New Jersey Family Law Mediation
Mediation is one of several Complementary Dispute Resolution Programs governed by New Jersey Court Rule 1:40. This Court Rule is set forth in its entirety on our Judiciary’s website (www.judiciary.state.nj.us).
The mediation process enables the parties in a family law matter to resolve their issues in a structured manner with the assistance of a neutral and impartial mediator. The parties will meet together with the mediator and work towards an amicable resolution of all issues pertaining to their divorce, civil union or custody matter. In some instances, counsel for the parties may also participate in the process. Mediation provides an excellent opportunity to settle all issues including custody, parenting time, child support, alimony, equitable distribution of all assets/liabilities and counsel fees. A successful mediation eliminates the substantial emotional and financial costs of a family law matter that is litigated in the courts. If an agreement is reached, the parties are directed to review the agreement with independent counsel.
Advantages of Mediation:
- Mediation can save time, the enormous expense of litigation and substantially mitigate the emotional costs of a litigated matter. The mediation process eliminates the formality of litigation in the New Jersey Family Part where parties can spend a year or several years in litigation with Case Management Conferences, formal discovery, Early Settlement Panels, Intensive Settlement Conferences, Pre-Trial Conferences and Trial.
- Mediation is a fair and neutral process where the mediator has no personal interest in the outcome beyond assisting the parties in reaching an amicable settlement. The experienced mediator can assist the parties in minimizing the “emotions” and find creative solutions to the issues in dispute.
- Mediation takes place in the confidential setting of the mediator’s office. The parties do not have to endure the uncomfortable experience of frequent appearances at a County Courthouse where Sheriff’s Officers monitor every action, a court report records every statement and parties are consumed with the anxiety of a court proceeding and the lack of privacy. At mediation, any notes taken by the mediator are discarded at the conclusion of mediation and the parties’ personal lives do not become part of a public record.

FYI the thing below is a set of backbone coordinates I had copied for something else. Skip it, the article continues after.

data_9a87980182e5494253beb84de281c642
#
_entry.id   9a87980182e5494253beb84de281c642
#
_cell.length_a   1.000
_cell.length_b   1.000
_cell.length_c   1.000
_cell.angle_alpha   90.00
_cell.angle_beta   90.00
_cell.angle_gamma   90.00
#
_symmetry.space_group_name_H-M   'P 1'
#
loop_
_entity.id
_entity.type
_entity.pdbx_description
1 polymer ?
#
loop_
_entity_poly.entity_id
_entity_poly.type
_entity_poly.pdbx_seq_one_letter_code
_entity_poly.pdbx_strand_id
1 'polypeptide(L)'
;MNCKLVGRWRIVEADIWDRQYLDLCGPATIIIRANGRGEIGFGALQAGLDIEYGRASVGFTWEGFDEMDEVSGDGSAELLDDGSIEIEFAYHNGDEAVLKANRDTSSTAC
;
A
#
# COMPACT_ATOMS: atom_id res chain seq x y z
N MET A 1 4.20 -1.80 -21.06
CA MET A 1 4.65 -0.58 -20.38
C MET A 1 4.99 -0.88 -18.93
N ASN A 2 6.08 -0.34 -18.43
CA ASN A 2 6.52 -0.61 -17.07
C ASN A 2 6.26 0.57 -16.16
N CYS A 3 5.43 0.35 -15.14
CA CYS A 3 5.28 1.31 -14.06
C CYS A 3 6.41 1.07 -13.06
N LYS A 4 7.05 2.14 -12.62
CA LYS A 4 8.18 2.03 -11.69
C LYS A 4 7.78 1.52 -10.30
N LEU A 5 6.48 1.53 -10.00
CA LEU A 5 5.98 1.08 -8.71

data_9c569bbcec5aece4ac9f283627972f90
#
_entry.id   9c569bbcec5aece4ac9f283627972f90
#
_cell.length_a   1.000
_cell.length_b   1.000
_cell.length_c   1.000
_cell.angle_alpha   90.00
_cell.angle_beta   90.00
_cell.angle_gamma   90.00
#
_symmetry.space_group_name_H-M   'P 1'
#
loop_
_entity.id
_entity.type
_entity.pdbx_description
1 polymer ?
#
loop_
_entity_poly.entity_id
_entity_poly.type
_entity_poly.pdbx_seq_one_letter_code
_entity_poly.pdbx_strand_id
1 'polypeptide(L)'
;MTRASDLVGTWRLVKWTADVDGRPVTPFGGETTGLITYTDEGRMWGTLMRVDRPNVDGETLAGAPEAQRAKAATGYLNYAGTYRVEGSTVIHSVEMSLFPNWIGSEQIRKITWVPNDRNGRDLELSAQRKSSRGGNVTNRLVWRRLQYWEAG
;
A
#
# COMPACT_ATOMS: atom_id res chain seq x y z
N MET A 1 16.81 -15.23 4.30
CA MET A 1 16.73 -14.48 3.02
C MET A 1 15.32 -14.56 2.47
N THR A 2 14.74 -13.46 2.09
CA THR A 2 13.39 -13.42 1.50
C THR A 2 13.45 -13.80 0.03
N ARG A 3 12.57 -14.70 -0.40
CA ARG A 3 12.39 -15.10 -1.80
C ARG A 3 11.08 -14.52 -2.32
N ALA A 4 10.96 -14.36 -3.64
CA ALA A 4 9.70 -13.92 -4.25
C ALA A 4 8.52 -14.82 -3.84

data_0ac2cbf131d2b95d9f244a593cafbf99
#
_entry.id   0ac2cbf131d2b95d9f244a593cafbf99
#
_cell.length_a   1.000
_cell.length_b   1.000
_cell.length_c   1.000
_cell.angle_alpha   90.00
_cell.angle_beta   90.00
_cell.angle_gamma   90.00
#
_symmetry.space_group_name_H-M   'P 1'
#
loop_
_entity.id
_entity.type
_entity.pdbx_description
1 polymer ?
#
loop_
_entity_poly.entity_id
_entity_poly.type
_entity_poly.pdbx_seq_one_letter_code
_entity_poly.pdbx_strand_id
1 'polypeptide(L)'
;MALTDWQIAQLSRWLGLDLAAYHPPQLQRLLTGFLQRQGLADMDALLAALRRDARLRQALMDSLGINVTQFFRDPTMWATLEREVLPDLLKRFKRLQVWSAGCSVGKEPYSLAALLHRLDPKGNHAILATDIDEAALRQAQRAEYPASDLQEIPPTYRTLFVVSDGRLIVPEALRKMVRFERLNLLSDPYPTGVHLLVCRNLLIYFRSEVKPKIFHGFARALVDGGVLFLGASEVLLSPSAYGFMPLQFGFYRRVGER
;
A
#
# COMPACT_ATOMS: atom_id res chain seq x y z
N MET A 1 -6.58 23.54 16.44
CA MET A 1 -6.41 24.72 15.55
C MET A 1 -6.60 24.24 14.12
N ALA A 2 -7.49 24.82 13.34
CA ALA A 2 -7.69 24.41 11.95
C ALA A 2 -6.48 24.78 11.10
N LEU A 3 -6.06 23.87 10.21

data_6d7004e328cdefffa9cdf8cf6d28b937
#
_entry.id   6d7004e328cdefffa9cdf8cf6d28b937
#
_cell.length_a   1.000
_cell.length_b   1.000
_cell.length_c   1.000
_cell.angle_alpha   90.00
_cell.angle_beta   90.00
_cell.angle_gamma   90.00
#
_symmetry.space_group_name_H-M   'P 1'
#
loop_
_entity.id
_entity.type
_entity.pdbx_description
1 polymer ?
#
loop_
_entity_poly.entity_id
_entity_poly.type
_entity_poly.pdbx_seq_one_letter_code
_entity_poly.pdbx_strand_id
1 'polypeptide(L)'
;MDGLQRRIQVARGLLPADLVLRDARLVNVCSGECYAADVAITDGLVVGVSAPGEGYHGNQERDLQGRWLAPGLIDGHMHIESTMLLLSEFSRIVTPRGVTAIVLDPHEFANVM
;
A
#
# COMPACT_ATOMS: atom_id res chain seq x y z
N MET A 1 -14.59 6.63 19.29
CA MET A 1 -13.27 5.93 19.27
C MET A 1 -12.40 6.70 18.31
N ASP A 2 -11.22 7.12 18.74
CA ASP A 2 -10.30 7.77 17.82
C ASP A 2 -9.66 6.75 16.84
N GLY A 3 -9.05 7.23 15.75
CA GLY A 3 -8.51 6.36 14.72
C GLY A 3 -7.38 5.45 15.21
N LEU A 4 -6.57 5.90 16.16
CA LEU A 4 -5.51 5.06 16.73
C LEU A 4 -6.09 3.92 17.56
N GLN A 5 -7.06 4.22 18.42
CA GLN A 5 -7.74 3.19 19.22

- Do the parties require an attorney to schedule and attend mediation? No. There is no requirement that the parties retain counsel to schedule or attend mediation. The mediator’s goal is to assist the parties in reaching their own settlement agreement and the mediator will not represent either party in Court. At the conclusion of a successful mediation, the mediator will generally draft a Memorandum of Understanding (“MOU”) or Term Sheet outlining the issues in dispute and purported agreement as to each issue. Both parties will then be advised by the mediator of his or her own right to consult with independent counsel to review the tentative agreement. Neither party, however, is bound to review independent counsel and may voluntarily waive his or her right to counsel.
- How much does mediation cost? Mediators usually charge by their hourly rate and the fees are generally shared by the couple or advanced from a marital asset. The mediator will provide the parties will a retainer agreement prior to or at the conclusion of the initial mediation session.
- Do the parties have to sit in the same room together at mediation? No. This is not a requirement but is typically handled pursuant to the discretion and style of the mediator. If the parties absolutely refuse to sit together or it becomes counterproductive to the mediation process, an effective tool is for the mediator to “caucus”. This is a common term for meeting separately with the parties in different rooms.